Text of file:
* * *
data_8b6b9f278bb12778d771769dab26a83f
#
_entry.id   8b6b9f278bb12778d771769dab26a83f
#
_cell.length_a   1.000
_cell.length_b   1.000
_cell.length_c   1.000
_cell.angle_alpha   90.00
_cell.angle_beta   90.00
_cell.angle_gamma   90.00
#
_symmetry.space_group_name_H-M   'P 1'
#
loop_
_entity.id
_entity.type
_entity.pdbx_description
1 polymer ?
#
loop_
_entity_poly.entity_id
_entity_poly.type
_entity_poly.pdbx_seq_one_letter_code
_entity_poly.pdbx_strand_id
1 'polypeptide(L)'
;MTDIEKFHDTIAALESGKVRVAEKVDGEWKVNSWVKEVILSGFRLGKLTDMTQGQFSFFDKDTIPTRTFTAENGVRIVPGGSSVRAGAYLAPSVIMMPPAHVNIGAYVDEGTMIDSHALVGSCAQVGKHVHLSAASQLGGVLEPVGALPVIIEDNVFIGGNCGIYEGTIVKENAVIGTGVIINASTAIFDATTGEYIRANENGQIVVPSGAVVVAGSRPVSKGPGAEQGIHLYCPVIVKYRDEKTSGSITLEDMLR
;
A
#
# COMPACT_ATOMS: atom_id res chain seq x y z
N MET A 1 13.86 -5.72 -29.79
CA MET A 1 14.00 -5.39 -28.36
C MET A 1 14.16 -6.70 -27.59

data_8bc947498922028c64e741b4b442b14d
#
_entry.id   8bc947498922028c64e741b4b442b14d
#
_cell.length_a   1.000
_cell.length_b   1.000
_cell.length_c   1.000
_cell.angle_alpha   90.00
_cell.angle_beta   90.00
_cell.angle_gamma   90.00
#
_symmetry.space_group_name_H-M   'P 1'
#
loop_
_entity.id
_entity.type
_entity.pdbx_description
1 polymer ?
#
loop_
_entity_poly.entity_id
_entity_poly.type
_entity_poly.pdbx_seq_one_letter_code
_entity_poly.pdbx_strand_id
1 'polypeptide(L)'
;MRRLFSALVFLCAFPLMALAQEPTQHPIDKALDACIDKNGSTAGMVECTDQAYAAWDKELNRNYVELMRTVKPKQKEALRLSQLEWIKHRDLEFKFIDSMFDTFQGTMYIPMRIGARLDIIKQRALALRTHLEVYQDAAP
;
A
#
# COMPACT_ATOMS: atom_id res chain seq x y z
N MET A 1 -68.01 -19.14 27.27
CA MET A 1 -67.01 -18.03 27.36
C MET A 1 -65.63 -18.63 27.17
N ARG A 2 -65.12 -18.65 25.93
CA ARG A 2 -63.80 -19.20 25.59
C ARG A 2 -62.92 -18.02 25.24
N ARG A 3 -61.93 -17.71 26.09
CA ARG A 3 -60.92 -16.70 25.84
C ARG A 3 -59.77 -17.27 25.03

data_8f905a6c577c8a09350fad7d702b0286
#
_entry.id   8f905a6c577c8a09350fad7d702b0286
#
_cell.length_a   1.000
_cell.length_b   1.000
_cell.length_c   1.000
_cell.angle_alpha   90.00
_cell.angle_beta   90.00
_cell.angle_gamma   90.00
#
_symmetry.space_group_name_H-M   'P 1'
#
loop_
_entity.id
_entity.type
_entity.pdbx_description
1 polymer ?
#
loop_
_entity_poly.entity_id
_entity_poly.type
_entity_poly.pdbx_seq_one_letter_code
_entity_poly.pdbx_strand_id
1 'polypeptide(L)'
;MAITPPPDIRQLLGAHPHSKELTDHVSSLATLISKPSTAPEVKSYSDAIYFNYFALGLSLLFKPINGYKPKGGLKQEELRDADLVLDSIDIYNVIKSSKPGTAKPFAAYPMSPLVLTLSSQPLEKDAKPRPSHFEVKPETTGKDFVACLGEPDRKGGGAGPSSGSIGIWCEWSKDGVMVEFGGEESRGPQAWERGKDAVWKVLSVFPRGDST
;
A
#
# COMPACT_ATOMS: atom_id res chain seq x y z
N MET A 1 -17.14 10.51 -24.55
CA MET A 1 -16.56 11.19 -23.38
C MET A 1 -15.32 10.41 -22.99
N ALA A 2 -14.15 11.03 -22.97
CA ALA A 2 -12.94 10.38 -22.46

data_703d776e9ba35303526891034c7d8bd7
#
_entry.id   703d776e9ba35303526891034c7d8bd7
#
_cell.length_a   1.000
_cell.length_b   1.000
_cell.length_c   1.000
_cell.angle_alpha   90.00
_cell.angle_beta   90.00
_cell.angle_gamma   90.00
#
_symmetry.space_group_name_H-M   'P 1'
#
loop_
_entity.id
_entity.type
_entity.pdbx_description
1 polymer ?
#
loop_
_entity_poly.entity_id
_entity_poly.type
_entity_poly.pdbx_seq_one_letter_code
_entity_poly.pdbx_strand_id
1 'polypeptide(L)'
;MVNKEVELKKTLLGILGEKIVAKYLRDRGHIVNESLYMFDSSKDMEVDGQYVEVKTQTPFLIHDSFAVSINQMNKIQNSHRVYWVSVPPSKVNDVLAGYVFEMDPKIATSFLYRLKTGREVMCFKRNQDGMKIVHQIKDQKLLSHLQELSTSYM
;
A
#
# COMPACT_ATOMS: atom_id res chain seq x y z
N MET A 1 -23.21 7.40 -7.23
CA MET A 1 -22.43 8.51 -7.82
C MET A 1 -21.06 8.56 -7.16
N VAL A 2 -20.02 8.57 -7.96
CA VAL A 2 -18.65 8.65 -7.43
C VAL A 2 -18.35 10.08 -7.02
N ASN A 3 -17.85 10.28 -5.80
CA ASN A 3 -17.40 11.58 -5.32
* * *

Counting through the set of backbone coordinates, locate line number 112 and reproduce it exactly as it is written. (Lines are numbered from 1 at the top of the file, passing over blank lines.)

_cell.length_a   1.000